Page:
The vogue for lacquered objects and screens which were brought back to Europe by the East India Company in the late 17th century resulted in demand for larger pieces with a similar style of decoration. Western cabinet-makers turned to John Stalker and George Parker’s seminal 1688 Treatise of Japanning and Varnishing which provided the recipes for producing the various different colours but also templates of Chinese figures, plants and gardens which could be used to create seemingly authentic Chinese scenes. European ‘japanning' remained fashionable until the end of the eighteenth century. The unusual faux tortoiseshell interior reflects the vogue for this expensive and difficult to acquire material. Cabinet-makers in this period also tried to emulate tortoiseshell with the use of what was historically called 'Mulberry wood'. Burr alder, ash and elm were amongst the timbers treated using aqua fortis or nitric acid, heat and lampblack to create a tortoiseshell-like effect. Tortoiseshell was made fashionable by the influential designs produced by French cabinet makers such as Pierre Golle and André Charles Boulle. For more information on the use of aqua fortis see A. Bowett, Early Georgian Furniture 1715-1740, Antique Collector's Club, 2009, p.311.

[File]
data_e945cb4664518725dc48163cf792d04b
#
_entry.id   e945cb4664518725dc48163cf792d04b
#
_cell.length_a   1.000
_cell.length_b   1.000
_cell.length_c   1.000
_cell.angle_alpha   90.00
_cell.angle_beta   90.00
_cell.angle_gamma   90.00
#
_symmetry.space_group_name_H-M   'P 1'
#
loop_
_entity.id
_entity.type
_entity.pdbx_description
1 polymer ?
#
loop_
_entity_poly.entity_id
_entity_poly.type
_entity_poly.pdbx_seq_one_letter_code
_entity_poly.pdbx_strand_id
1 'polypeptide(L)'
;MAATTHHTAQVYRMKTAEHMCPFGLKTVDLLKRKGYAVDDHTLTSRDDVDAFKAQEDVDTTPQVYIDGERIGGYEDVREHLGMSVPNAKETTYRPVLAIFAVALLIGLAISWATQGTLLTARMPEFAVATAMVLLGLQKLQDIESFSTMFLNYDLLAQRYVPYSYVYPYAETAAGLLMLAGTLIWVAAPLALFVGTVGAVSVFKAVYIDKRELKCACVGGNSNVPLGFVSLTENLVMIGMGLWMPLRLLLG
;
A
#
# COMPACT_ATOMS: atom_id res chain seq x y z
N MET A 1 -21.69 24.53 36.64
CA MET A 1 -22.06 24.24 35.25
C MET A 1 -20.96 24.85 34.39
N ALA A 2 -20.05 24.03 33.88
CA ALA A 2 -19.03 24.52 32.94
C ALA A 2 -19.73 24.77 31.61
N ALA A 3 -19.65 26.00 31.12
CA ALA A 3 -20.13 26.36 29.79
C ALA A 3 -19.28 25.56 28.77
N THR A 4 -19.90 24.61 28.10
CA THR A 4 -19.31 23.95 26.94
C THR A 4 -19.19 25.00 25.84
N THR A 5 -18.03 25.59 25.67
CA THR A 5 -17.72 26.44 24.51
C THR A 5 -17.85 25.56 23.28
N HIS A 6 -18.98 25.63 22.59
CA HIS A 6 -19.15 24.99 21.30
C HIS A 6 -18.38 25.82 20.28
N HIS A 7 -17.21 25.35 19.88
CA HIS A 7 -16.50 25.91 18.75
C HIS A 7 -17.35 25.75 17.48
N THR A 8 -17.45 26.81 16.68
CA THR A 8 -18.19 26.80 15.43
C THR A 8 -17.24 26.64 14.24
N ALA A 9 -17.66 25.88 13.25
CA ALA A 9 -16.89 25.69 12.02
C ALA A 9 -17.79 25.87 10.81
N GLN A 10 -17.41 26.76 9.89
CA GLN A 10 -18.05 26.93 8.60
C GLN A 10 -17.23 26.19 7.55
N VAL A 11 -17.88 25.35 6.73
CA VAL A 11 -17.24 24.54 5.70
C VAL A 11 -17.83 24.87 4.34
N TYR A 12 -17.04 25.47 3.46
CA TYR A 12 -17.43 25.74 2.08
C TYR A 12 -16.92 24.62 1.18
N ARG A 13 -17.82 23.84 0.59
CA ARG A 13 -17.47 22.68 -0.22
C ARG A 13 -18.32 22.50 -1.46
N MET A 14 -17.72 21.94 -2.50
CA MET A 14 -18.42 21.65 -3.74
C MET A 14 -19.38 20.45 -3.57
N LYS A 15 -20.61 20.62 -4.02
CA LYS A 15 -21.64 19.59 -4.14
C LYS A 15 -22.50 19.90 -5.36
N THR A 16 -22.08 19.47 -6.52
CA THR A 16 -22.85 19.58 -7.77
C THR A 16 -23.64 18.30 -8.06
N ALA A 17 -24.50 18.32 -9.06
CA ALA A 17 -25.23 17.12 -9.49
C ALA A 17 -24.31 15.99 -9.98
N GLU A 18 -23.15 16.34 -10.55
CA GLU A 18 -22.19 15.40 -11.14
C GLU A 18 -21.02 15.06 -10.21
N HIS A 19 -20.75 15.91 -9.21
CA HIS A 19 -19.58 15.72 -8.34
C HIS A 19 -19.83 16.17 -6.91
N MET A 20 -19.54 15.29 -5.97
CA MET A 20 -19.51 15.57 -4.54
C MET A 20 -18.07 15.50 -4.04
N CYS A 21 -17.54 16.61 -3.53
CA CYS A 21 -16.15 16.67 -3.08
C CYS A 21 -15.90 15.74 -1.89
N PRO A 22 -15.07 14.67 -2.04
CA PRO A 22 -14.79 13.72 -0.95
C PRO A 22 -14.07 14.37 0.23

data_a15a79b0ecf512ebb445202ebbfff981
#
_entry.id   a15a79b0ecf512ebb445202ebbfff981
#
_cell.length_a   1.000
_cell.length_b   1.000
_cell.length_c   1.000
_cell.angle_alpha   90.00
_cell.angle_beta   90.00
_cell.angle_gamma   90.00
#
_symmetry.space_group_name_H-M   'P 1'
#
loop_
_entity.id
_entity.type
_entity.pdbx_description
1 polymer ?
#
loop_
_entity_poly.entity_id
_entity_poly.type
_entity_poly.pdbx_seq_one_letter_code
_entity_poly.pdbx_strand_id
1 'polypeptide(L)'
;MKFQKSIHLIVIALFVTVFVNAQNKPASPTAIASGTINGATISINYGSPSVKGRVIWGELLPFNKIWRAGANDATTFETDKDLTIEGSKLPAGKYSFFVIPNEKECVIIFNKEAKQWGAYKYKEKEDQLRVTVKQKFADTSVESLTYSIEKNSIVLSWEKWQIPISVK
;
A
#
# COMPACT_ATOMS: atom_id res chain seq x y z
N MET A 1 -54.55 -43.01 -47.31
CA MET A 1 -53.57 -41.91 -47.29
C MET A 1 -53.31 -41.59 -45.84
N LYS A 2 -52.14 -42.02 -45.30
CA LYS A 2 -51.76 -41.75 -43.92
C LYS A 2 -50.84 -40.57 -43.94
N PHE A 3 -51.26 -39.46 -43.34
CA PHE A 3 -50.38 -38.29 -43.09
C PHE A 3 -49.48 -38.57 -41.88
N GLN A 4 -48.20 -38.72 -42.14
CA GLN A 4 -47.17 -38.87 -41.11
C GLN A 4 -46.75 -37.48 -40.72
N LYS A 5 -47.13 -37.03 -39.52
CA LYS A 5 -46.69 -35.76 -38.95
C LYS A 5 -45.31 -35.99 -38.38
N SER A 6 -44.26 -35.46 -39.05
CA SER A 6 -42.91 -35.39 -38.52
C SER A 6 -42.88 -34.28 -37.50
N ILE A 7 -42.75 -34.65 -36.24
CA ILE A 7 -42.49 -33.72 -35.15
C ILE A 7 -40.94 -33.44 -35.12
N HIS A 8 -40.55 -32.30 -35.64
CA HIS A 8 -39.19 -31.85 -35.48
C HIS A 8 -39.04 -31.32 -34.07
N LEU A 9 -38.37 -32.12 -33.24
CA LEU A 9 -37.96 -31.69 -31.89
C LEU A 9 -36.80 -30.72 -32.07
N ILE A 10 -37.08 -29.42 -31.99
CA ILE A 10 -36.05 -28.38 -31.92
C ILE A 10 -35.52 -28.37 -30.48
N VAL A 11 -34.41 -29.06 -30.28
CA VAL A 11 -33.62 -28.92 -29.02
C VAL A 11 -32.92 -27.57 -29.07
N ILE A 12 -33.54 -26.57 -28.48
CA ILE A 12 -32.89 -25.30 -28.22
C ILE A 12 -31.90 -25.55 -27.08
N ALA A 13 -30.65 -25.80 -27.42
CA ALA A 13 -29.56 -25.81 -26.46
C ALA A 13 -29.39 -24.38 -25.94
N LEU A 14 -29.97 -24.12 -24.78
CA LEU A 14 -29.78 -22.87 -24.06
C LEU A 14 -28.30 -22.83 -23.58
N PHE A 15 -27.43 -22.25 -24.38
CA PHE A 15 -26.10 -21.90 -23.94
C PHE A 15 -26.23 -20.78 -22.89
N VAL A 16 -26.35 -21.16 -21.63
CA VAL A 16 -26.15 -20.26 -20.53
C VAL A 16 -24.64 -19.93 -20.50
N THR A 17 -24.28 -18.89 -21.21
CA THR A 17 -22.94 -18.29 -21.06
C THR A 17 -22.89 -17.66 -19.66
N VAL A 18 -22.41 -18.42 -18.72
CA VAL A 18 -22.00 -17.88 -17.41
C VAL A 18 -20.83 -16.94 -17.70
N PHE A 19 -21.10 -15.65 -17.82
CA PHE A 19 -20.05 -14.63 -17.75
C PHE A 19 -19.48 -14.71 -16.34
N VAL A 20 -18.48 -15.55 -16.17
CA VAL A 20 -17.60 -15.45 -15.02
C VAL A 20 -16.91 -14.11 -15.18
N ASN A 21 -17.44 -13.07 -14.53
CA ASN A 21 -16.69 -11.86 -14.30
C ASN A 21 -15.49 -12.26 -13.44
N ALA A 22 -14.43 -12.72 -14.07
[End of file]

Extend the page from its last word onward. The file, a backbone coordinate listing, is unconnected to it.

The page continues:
An early 18th century Queen Anne black japanned bureau cabinet
A Queen Anne black japanned bureau cabinet
Heightened with gilt chinoiseries, the rectangular moulded cornice above a pair of arched bevelled plates enclosing a faux tortoise-shell and gilt chinoiserie decorated interior with a central cupboard door enclosing four short drawers, surrounded by ten short drawers and twelve pigeonholes; above a pair of candle-slides; the lower part with a sloping fall with reading rest, enclosing a sliding well, five drawers and four shaped pigeonholes, above two short and two long graduated drawers on bun feet, 98cm wide, 58cm deep, 203cm high.